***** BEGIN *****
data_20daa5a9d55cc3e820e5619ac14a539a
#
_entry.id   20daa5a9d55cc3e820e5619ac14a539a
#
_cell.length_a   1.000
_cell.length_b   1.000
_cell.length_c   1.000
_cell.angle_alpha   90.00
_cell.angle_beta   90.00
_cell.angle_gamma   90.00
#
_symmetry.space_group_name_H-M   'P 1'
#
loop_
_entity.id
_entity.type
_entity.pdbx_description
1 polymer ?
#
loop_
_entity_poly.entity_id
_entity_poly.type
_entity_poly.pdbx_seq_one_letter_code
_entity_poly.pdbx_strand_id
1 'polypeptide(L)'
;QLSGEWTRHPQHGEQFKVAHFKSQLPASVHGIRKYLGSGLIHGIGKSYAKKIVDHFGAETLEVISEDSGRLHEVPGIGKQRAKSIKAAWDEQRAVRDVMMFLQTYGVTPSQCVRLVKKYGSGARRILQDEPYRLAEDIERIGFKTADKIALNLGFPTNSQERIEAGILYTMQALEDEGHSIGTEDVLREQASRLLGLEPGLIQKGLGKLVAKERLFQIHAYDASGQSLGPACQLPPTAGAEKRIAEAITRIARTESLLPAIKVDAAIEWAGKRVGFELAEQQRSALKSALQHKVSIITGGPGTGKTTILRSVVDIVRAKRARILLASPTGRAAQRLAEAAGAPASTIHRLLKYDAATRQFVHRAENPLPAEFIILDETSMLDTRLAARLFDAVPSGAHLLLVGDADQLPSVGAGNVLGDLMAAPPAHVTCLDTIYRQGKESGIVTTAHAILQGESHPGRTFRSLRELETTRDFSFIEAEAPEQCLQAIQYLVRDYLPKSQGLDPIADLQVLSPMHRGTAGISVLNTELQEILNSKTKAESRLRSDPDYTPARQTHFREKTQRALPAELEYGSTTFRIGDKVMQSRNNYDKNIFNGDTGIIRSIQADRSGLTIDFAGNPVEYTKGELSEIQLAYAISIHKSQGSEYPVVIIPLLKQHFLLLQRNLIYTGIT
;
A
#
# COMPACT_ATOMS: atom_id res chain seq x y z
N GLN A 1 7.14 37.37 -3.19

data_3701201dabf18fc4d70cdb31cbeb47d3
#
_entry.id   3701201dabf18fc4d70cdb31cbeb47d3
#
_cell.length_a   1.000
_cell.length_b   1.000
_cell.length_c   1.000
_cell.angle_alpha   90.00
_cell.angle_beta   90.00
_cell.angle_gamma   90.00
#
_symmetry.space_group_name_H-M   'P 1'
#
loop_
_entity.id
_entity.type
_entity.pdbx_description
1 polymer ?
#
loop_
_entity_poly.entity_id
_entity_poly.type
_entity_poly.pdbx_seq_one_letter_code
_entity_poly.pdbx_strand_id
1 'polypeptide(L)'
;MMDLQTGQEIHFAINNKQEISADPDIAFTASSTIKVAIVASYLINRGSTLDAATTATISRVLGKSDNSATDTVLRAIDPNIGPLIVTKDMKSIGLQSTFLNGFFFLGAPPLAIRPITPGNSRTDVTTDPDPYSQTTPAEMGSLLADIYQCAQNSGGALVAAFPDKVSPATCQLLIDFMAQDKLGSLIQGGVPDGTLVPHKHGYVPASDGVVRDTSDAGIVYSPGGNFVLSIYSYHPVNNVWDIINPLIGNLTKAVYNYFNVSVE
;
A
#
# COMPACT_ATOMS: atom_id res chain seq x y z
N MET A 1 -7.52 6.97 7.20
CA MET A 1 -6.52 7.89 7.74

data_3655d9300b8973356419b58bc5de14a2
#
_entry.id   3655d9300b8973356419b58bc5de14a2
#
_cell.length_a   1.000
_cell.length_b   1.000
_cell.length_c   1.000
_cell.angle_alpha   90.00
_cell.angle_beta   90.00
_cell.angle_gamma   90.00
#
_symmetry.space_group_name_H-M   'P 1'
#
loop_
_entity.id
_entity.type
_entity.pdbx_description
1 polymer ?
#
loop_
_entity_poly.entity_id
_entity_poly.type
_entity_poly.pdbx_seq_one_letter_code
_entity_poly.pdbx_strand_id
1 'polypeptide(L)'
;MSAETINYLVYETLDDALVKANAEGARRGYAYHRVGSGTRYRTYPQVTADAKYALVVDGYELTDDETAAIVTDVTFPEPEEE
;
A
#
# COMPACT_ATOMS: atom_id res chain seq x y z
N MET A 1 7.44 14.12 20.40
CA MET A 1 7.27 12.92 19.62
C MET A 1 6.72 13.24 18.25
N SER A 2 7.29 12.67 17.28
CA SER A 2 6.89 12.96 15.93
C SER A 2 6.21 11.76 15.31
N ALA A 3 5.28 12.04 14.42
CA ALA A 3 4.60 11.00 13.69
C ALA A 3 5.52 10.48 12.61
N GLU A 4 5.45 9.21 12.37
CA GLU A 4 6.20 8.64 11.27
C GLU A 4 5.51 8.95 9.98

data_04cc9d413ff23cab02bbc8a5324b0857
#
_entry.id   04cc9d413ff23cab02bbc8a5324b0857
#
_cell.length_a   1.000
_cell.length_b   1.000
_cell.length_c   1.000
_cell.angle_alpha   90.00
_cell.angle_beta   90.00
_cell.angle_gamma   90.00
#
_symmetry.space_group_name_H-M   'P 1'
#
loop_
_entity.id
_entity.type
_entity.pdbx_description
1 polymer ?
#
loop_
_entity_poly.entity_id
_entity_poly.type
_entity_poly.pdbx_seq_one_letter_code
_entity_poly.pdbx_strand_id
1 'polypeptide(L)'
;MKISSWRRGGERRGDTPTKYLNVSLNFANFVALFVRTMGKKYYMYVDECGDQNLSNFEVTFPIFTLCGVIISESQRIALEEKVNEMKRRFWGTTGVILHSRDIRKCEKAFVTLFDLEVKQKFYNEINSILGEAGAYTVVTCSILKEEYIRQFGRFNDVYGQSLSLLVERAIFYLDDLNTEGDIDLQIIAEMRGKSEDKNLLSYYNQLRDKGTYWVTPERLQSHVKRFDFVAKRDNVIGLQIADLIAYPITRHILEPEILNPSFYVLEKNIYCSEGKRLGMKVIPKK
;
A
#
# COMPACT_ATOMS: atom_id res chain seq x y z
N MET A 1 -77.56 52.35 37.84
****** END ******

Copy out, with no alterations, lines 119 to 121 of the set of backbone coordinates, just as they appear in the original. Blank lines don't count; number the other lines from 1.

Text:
loop_
_entity.id
_entity.type